Can you tell me about your field of expertise and what you will be working on during your time at Ball State? 

I’m teaching two courses right now, product management and user interaction. These two courses blend together because they deal with how users perceive certain products or software and how to analyze user requirements for a successful product.  

I’m looking to establish a dynamic research team to help develop and coil the user interface. It is not Human-Computer Interaction, which is how users interact and elicit what users want and how they perceive certain things. When a company does this, they are more likely to produce a successful product. When I say a successful product, I mean something that actually will be marketable and will make ROI, return on investment.  We can actually form our team (at Ball State). I have Dr. Faisal Kalota and he works in this as well. Also, I’m working with Dr. David Hua, and Director John Nichloas. So, we’ll build this research team around this area.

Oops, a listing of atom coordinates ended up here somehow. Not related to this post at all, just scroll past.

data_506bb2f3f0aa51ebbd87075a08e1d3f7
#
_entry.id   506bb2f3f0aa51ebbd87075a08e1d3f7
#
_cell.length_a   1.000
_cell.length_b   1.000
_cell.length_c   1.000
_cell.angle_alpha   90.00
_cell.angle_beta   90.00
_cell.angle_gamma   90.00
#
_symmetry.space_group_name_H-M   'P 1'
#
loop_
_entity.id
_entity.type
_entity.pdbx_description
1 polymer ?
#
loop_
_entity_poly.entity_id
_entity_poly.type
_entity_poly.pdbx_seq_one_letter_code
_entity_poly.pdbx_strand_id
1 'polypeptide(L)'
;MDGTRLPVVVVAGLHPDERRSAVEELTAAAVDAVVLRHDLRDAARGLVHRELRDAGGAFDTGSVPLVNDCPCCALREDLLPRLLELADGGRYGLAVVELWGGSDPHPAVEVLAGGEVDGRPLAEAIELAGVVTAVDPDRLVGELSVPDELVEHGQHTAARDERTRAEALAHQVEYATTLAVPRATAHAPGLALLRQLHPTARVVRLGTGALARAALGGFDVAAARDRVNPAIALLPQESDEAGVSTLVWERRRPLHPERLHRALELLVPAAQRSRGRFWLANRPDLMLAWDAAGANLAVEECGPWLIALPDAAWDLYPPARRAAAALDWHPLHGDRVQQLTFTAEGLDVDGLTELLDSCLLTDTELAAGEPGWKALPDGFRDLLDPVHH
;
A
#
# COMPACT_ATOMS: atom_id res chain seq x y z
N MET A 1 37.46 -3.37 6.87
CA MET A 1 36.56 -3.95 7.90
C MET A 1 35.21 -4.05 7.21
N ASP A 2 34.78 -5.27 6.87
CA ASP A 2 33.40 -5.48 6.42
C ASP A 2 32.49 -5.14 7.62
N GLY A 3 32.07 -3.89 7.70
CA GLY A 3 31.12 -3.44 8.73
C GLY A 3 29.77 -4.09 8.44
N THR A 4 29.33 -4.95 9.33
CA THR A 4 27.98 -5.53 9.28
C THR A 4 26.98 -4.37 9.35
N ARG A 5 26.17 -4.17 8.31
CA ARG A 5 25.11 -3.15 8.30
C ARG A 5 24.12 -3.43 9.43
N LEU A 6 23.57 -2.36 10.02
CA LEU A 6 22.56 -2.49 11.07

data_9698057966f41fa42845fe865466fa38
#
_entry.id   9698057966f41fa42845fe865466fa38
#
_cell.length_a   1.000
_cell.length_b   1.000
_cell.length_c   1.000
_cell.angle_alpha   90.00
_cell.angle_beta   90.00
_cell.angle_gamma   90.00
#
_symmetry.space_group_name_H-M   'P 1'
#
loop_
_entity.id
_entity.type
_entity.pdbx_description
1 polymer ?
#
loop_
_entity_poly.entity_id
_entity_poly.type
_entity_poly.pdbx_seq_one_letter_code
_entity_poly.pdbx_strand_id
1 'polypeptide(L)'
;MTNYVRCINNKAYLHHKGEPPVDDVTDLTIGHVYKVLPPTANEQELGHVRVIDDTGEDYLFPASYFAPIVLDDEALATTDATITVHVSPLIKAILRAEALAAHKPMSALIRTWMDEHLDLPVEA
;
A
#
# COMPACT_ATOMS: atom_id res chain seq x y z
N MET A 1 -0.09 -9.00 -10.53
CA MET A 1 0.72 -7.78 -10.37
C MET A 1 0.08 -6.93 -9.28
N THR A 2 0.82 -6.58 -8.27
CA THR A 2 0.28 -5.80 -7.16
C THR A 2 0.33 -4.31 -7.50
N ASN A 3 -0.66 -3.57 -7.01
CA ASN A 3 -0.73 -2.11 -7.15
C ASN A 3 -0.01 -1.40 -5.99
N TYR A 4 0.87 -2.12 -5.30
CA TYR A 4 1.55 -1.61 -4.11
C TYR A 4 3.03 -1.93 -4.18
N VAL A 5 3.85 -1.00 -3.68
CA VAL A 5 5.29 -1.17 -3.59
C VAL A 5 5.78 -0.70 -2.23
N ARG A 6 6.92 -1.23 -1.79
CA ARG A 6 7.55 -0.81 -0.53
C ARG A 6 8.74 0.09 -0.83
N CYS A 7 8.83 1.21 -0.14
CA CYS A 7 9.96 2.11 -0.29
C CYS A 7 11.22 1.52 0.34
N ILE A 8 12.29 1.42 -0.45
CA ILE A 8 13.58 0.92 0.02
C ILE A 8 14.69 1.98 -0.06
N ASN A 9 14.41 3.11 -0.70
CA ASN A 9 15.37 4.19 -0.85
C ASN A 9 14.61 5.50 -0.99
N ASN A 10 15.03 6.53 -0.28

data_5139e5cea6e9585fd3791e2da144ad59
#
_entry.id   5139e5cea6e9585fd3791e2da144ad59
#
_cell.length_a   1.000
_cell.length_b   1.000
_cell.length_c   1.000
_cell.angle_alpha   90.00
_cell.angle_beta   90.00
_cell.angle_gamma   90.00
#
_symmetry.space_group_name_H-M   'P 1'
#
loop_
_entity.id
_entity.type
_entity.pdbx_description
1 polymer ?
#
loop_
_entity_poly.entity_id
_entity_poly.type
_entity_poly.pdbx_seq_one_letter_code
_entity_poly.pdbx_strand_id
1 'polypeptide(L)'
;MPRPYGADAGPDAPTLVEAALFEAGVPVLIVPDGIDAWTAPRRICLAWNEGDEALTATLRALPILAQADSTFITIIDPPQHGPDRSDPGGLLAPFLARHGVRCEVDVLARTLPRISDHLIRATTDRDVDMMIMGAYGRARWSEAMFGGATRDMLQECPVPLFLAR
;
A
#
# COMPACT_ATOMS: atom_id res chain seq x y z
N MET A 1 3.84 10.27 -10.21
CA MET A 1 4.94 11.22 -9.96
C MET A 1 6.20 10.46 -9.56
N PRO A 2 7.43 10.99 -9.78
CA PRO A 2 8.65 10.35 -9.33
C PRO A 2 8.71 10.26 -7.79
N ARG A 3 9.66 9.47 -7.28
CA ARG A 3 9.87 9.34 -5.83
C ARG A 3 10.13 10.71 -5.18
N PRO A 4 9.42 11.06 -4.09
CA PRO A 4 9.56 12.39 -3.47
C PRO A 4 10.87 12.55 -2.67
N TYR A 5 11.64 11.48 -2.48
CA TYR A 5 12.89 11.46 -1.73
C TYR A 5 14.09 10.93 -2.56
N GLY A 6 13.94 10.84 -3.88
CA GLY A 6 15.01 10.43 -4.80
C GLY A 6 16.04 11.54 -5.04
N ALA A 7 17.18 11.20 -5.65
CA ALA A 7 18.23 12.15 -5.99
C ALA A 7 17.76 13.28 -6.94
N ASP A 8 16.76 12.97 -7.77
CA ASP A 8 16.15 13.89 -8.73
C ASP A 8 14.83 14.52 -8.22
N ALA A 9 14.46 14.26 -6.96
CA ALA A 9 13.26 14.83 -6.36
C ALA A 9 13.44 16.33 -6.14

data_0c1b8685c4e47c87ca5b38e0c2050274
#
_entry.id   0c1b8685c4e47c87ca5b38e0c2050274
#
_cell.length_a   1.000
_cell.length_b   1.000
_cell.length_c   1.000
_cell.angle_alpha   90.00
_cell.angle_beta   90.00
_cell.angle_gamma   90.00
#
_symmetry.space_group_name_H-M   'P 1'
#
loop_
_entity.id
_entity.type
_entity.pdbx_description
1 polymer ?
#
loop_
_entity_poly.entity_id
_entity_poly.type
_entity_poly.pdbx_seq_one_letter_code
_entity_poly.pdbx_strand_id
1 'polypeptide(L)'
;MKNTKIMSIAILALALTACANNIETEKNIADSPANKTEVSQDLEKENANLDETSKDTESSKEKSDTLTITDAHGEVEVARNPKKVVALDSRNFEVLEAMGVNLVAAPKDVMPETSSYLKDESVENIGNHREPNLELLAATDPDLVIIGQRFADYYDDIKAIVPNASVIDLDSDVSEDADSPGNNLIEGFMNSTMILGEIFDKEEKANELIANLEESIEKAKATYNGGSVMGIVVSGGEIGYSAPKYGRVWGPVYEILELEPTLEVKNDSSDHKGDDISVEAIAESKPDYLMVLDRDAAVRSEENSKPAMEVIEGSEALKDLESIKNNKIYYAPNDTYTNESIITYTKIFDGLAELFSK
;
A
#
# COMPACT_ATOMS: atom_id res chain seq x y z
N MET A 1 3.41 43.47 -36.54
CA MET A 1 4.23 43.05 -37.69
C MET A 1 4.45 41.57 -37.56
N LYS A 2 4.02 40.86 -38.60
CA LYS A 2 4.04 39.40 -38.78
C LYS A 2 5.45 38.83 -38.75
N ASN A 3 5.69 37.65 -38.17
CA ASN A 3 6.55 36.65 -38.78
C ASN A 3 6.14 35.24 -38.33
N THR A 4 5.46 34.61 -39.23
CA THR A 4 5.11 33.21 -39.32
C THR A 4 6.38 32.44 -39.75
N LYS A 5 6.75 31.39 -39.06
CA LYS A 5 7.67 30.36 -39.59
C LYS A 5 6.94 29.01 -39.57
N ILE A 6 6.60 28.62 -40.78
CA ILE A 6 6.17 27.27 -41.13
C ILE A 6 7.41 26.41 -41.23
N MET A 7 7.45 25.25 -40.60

I’m also here to bring in Enterprise Resource Planning (ERP). The department is actually missing out on this, so I’m thinking about bringing this software or having a collaboration with the German software company SAP. SAP is well-known in the field, so it could be beneficial for our students to learn how to use this software to land jobs since many enterprises require people to be tech-savvy.

What are you most excited to be working on at Ball State?

I actually enjoy teaching. I enjoy interacting with the students. I hated the courses being asynchronous during COVID, and I think the students hated it as well. But now I actually find myself in classes talking to students, relating to their issues, and mentoring them about their career goals.